On Sun, 2006-10-22 at 15:41 +0200, Philip Van Hoof wrote:
> Greetings,
> imap_update_summary is implemented in three or four steps:
>   o. Getting (all) the headers/uids
>   o. Finding the ones that we must still fetch
>   o. Fetching those (x)
>   o. Writing out the summary
> The steps each consume memory and reuse some of the memory of the
> previous step. Pointers to that memory is stored in GPtrArray's like
> fetch_data and messages.
> In the code I have found no real reason to why this was done in
> separated loops (steps) rather than one step and at the end of the loop,
> free the data already. Especially for the third step (x), which seem to
> consume most memory while it's happening.

I rewrote this behavior in camel-GroupWise to fetch data in iterations,
so that the memory requirement remains a constant k instead of O(n), n
being the number of messages. I expected it work better. (GW and IMAP
code are similar in this aspect)

However, when I tested it, as expected, the memory requirement came down
but the number of disk-access increased and hence it became slow. So I
reverted it to the old behavior. 

You can try rewriting this in IMAP and you will find out that the time
taken to complete the sync will increase in case of large folders.

> The current implementation requires the data being received from the
> IMAP service to be kept in memory until the entire folder has been
> received and all steps done. This consumes more than one entire kilobyte
> per message. Multiply that with for example 5,000 headers and you'll get
> 5 MB memory consumption for fetching the new messages of a very small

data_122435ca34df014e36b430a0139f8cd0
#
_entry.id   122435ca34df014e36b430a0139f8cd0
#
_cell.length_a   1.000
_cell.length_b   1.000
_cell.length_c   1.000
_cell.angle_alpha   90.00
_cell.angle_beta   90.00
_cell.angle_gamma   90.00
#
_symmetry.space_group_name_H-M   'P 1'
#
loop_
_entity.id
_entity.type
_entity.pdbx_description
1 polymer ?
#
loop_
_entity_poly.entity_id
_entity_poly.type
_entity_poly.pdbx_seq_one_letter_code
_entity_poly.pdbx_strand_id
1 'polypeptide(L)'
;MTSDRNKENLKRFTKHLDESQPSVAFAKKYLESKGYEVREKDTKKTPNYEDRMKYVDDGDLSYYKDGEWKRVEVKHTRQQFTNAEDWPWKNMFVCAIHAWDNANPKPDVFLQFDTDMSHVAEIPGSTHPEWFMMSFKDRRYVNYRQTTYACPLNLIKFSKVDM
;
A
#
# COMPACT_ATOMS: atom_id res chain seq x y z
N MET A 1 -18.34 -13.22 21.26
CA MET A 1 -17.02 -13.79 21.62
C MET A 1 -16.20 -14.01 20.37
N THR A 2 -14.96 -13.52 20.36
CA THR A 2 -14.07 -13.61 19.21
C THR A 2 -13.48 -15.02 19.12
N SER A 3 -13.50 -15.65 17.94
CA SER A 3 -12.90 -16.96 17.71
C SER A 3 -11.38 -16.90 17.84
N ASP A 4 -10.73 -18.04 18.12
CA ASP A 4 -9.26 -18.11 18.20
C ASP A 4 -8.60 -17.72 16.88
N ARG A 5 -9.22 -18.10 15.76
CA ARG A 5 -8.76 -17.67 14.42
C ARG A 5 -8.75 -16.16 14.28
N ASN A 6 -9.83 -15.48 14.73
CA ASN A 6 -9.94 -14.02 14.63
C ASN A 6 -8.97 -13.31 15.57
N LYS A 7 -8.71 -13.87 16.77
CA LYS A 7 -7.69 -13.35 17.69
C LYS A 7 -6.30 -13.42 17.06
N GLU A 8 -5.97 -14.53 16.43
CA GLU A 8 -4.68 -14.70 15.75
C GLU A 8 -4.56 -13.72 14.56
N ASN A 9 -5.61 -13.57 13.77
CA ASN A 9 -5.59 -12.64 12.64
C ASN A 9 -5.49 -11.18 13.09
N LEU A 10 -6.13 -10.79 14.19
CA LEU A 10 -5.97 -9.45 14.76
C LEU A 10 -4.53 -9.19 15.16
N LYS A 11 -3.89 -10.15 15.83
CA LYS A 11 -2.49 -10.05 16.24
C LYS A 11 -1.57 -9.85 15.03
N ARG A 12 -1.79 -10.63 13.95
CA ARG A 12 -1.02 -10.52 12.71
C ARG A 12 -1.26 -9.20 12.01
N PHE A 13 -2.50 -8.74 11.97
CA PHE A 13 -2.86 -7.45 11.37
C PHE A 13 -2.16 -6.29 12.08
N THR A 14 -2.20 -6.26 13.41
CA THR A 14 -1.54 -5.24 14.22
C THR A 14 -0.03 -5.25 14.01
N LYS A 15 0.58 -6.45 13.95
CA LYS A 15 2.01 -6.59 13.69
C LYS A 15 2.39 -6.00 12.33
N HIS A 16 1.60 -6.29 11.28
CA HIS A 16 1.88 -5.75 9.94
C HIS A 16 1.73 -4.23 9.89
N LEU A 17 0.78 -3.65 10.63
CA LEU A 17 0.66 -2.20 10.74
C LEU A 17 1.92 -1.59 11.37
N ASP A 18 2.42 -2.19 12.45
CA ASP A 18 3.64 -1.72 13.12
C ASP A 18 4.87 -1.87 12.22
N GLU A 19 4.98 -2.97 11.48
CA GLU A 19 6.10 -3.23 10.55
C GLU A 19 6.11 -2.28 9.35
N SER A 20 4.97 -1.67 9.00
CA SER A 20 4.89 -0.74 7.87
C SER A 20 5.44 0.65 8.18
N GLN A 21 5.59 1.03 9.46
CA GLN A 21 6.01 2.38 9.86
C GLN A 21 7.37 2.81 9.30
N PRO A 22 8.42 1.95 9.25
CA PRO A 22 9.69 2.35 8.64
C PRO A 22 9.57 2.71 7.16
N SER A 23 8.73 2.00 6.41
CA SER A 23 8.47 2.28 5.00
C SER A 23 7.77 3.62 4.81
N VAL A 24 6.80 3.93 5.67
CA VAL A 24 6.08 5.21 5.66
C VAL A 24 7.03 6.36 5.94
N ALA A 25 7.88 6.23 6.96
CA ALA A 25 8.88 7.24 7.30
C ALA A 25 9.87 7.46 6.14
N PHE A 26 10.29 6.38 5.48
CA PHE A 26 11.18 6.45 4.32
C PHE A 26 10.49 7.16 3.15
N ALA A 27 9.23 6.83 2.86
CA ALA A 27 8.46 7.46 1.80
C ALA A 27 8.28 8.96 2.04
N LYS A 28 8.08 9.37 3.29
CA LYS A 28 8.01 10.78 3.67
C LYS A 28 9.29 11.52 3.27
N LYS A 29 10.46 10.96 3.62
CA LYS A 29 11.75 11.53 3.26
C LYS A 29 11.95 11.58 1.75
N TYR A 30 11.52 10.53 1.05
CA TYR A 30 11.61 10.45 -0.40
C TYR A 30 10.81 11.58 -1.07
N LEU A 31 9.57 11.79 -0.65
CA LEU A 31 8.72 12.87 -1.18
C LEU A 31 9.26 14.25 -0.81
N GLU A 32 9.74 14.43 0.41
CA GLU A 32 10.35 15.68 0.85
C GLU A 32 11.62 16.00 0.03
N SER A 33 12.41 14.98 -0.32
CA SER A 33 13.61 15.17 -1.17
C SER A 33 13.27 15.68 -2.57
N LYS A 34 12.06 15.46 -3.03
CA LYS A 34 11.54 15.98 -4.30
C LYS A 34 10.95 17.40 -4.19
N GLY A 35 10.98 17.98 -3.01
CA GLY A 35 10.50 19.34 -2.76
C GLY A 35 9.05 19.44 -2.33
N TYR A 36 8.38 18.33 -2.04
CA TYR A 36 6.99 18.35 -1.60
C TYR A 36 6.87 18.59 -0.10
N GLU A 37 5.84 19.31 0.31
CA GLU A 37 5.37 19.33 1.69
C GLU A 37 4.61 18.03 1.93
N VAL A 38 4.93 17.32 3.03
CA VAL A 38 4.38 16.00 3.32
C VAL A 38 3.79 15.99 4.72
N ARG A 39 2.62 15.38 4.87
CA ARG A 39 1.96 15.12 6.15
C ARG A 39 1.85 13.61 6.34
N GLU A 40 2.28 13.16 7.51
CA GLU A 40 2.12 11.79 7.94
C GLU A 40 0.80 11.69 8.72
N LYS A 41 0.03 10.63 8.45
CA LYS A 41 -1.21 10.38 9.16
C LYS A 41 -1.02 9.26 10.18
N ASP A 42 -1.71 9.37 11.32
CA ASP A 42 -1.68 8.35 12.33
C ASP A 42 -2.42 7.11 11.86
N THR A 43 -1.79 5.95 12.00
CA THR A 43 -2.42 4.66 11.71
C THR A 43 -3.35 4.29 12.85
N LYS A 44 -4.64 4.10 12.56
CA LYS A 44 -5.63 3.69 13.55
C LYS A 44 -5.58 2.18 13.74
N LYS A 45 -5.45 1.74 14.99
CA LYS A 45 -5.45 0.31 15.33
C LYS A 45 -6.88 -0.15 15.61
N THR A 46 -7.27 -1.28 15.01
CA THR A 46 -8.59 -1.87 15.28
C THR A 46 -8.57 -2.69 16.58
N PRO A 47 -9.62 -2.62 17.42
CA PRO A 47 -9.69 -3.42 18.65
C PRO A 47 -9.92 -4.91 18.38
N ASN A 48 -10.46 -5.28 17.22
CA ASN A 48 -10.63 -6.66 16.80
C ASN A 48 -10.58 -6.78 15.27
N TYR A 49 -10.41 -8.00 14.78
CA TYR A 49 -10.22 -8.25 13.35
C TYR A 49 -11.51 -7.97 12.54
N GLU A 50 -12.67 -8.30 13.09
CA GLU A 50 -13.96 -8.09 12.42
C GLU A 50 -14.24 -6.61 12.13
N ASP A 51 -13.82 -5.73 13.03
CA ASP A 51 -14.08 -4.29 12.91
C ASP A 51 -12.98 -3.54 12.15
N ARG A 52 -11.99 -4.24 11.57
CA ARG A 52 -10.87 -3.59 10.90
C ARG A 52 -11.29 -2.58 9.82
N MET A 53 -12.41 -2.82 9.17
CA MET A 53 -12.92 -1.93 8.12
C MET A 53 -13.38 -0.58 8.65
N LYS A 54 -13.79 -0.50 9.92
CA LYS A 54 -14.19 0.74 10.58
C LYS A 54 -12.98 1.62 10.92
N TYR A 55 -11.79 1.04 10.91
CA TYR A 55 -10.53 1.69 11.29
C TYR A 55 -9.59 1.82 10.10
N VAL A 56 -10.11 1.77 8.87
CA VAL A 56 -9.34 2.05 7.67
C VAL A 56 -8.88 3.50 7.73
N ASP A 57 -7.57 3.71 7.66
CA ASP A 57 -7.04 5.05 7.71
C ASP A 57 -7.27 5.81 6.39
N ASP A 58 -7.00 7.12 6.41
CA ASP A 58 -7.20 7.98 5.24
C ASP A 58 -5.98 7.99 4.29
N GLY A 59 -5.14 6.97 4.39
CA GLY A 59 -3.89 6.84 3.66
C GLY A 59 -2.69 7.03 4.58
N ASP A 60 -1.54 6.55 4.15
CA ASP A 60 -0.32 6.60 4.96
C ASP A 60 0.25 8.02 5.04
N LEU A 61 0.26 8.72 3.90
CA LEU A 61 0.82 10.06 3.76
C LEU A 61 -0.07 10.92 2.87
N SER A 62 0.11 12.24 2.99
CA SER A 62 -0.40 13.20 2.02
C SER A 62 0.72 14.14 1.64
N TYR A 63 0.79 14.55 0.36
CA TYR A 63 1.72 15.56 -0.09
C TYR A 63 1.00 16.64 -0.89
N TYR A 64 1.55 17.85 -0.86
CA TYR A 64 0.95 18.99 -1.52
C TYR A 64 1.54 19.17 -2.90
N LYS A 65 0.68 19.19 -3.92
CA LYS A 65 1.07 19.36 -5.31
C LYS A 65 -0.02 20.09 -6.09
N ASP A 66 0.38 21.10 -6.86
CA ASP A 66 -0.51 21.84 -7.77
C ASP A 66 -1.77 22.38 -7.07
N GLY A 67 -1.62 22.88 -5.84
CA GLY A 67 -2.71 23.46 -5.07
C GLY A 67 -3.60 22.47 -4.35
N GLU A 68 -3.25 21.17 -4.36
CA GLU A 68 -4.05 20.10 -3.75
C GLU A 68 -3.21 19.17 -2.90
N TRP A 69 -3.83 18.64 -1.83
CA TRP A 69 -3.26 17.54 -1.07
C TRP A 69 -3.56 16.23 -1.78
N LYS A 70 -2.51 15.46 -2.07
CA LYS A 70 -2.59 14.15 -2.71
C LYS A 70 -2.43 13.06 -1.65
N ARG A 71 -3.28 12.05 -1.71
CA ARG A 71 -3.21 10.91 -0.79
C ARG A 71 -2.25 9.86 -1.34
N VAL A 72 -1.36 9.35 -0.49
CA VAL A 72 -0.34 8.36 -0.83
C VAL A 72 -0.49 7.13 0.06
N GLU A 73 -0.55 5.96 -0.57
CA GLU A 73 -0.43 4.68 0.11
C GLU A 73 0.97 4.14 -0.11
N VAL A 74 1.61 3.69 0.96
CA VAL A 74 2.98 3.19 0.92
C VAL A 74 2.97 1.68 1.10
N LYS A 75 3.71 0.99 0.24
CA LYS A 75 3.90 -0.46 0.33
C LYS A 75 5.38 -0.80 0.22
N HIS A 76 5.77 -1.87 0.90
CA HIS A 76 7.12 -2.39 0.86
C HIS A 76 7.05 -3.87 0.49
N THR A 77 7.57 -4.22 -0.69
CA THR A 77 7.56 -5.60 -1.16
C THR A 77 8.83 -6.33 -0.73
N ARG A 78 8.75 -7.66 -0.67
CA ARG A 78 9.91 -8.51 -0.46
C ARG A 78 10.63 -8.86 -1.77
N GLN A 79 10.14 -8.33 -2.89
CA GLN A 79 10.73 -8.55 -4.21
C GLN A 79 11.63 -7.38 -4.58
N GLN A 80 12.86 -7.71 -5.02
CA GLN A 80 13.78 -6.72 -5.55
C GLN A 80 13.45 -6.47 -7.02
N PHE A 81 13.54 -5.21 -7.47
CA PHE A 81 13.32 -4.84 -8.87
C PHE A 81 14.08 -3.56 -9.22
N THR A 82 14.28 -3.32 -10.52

> IMAP folder (in case no other messages had been received before you
> first started the procedure).
> Multiply that with 50,000 headers and you'll get 50 - 60 MB memory
> consumption for a not extremely big but relatively big IMAP folders.
> Which will be freed, yes, but nevertheless it's a slowly growing peak
> (the speed depends on the connection with your IMAP server) that only
> gets deallocated or when pressing cancel or when all messages are
> received (which can take a significant amount of time).

I tested the changes that I made (in camel-GW) and found that in actual
deployment scenario, people prefer having an occasional memory-shootup
(which will come down as soon as mail-fetch is complete) rather than
having so many disk-access, that will eventually make operations longer
to complete.

> The strange part is that if I measure the amount of bytes that I receive
> from the IMAP service; I measure far less bytes being transferred than
> bytes being consumed in memory. It not only stores all the received
> data, it also stores a lot more in memory (probably mostly 4 bytes
> pointers and GData stuff).
> I wonder whether there was a reason why it was implemented this way? If
> not, I'm planning to rewrite imap_update_summary in a different way. For
> example by immediately creating a CamelMessageInfo struct or burning it
> to the summary file instantly and freeing the GData created from the
> stream in-loop.

If you want the memory usage to be a constant value, the best solution
is to make the folder_sync function fetch summaries iteratively from a
database back-end (not from flat-files or mmap). Perhaps this should be
done at a higher (camel) level so that all the providers can make use of
it; Means rewriting parts of the camel folder, summary etc.

Anyway, all this is already covered under "On-Disk-Summaries". If you
are so obsessed about memory usage, go ahead and give it a try. 

Some times, the customer's needs are different from what the hacker may
perceive to be the most important thing. Evolution's periodic memory
shootup (and subsequent coming down) is considered to be normal by the
customers than things like Proxy-authentication-failure (libsoup), EDS
crashes etc, that we have been working on.

It is an interesting work but we (the Evolution team) have got other
priorities driven based on actual customer deployment needs. These are
the most important things that Evolution (and indirectly Camel also)
should address to become a stable enterprise-level GNOME app. 


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